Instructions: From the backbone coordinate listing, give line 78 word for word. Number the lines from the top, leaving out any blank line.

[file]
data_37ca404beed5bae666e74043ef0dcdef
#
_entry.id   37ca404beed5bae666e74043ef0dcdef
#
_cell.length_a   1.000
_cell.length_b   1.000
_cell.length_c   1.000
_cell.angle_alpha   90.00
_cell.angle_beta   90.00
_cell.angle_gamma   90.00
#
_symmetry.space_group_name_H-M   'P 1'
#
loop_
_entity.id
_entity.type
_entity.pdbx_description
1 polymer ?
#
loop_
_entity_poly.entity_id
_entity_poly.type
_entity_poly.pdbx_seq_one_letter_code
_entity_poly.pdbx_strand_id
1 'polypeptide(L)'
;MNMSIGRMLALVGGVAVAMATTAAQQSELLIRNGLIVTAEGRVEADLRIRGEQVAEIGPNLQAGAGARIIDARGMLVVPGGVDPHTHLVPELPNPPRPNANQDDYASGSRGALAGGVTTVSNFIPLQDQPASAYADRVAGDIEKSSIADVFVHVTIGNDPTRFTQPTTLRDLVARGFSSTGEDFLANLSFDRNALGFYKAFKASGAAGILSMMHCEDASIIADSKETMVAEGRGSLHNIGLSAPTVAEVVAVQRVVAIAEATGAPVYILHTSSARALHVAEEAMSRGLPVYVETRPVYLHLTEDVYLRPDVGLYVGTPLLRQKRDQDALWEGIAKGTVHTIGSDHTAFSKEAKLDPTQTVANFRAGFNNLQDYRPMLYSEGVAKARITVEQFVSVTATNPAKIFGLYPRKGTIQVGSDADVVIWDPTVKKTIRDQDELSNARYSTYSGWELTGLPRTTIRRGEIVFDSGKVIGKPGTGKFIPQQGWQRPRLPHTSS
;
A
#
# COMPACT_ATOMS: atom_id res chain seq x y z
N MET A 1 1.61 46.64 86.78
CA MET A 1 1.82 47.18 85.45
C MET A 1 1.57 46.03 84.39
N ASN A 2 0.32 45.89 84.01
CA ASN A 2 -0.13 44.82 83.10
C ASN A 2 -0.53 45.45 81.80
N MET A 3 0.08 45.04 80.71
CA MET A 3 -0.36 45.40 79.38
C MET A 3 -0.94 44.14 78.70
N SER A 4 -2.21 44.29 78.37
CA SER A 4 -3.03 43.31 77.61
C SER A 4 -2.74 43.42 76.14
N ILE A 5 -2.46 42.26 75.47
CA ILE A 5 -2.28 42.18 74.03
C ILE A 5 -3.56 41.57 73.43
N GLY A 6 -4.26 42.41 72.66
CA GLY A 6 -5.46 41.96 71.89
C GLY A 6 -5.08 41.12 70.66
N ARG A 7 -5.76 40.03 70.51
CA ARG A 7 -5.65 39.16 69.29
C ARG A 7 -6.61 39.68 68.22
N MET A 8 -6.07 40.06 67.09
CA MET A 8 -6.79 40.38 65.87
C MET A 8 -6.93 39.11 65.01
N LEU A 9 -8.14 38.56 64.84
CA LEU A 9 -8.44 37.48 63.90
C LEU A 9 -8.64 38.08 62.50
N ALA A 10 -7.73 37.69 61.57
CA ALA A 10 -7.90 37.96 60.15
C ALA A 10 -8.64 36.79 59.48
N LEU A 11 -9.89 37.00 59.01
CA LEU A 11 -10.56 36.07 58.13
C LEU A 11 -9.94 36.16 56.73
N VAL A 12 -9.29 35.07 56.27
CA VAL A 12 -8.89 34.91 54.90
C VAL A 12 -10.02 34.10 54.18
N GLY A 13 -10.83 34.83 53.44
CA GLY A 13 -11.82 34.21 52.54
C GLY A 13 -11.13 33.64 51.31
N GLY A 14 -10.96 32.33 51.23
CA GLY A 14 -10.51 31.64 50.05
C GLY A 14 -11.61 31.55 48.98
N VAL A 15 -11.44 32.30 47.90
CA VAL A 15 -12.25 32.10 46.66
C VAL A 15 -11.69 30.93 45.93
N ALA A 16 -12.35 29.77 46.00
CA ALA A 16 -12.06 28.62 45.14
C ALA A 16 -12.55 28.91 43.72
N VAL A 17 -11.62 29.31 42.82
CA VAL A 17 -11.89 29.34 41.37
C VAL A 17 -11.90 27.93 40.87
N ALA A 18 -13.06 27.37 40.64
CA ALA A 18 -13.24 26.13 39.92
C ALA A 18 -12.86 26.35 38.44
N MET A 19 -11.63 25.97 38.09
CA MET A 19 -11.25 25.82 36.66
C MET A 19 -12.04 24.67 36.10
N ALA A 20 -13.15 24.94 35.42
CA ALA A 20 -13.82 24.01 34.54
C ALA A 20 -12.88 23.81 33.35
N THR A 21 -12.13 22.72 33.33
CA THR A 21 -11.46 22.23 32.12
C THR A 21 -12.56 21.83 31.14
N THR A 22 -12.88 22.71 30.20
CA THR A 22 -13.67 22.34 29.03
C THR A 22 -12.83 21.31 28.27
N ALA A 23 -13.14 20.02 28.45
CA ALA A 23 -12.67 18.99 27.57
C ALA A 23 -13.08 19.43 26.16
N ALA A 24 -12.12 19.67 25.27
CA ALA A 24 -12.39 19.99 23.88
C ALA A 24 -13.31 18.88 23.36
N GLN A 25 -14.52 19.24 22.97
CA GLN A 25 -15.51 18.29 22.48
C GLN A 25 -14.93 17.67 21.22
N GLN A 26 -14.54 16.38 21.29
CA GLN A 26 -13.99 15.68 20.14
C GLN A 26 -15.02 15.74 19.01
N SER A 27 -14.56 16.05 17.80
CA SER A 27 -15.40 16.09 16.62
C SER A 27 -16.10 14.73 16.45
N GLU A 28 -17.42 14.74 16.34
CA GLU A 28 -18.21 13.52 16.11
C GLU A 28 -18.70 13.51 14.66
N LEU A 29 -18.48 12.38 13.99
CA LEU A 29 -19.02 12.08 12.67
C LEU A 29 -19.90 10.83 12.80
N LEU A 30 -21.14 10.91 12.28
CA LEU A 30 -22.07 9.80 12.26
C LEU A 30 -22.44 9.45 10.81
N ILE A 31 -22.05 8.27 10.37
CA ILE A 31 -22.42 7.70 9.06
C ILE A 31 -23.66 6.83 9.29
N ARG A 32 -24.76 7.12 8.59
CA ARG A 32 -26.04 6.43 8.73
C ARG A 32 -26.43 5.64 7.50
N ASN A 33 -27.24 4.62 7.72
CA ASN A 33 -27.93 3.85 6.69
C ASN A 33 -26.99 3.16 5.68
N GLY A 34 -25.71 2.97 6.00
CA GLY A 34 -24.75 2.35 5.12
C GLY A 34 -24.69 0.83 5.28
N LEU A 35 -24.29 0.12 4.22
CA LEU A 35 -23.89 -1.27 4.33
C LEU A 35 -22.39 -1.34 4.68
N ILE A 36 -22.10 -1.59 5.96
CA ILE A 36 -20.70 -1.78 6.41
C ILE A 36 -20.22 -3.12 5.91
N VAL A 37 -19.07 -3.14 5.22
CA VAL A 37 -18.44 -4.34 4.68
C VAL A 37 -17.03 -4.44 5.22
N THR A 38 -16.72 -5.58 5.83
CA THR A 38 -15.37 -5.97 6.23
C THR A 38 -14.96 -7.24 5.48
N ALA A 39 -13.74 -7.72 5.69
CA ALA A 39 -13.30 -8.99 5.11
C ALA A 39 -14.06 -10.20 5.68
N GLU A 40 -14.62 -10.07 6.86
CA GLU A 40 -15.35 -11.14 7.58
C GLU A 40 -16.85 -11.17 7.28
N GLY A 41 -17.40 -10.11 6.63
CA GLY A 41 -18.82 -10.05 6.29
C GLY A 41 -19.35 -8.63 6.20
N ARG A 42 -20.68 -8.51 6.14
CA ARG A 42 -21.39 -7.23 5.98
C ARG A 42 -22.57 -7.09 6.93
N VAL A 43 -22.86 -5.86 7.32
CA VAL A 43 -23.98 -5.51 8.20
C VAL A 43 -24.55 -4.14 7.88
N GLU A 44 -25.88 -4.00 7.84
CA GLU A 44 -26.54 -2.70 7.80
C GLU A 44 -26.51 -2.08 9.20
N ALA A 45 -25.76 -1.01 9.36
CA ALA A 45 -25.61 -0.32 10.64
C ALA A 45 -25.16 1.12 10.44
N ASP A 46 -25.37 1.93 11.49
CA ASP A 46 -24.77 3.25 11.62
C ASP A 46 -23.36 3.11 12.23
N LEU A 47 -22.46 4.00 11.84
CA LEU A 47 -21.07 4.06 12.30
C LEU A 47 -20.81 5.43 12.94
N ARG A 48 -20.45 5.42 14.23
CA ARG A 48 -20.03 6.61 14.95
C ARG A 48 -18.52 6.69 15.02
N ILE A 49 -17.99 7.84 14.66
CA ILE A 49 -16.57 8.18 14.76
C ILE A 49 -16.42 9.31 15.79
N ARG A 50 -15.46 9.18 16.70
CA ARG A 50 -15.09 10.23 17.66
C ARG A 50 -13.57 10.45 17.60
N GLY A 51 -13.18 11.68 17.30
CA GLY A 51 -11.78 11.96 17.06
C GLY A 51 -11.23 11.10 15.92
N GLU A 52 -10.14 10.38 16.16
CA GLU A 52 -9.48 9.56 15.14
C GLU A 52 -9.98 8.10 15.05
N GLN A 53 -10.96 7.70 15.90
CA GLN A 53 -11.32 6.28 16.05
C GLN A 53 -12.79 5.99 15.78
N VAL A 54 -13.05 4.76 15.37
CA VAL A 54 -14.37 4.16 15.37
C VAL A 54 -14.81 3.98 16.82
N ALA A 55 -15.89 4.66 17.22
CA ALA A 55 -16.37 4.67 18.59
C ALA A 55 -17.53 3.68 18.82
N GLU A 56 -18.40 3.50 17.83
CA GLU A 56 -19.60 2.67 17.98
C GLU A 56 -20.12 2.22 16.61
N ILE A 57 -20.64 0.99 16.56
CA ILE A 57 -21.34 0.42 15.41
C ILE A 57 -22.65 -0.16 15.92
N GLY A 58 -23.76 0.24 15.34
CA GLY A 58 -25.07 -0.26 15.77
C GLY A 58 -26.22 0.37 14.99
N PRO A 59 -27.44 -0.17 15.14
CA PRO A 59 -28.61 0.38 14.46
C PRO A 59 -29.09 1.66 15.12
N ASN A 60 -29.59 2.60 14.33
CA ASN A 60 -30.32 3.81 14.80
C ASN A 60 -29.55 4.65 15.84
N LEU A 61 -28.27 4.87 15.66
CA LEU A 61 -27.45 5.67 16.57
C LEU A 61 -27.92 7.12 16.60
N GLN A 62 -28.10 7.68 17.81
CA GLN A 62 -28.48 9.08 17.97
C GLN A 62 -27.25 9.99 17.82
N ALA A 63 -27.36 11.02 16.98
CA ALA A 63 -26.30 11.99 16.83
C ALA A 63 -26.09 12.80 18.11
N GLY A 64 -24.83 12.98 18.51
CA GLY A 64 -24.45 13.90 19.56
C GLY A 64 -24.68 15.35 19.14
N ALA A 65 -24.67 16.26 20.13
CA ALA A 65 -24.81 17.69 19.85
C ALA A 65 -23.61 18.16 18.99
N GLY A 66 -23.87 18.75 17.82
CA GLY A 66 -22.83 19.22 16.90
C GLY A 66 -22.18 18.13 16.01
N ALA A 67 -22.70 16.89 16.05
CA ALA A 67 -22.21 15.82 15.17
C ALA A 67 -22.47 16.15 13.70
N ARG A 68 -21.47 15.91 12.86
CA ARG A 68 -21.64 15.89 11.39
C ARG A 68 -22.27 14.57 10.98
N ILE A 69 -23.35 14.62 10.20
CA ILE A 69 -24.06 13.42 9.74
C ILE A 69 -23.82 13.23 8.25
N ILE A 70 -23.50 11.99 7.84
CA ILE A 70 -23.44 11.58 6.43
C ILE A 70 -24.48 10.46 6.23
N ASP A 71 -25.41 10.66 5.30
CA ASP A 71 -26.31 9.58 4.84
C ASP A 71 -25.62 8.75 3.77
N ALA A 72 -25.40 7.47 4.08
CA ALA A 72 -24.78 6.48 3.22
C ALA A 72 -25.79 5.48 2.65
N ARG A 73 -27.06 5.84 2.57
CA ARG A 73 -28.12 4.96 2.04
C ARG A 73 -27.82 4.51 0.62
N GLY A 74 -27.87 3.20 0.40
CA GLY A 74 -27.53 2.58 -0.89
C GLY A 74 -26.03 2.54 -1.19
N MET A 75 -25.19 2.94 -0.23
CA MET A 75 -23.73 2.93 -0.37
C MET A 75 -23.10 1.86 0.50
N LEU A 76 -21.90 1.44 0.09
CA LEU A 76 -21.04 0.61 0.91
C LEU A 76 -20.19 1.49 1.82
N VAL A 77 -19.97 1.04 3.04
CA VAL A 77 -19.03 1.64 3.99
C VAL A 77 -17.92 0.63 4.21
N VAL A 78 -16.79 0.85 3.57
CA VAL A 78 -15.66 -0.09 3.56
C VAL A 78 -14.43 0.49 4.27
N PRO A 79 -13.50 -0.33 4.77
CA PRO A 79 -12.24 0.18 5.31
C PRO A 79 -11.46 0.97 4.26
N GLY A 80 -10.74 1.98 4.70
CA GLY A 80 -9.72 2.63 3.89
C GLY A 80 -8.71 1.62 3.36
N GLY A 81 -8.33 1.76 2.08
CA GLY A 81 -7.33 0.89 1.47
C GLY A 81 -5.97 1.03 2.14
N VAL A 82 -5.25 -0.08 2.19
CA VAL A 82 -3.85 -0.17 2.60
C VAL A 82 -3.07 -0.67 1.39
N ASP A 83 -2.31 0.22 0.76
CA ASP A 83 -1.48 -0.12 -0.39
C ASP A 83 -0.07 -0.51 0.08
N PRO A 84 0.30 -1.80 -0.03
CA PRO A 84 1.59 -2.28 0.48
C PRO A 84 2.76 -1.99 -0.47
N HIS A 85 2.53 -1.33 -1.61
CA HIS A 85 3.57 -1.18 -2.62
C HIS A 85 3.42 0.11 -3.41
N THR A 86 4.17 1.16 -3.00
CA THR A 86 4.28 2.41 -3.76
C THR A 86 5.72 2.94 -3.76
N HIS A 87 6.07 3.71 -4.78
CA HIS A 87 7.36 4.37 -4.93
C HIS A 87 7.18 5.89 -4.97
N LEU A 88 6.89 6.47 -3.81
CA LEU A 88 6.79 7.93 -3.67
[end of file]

C ALA A 16 -12.55 28.91 43.72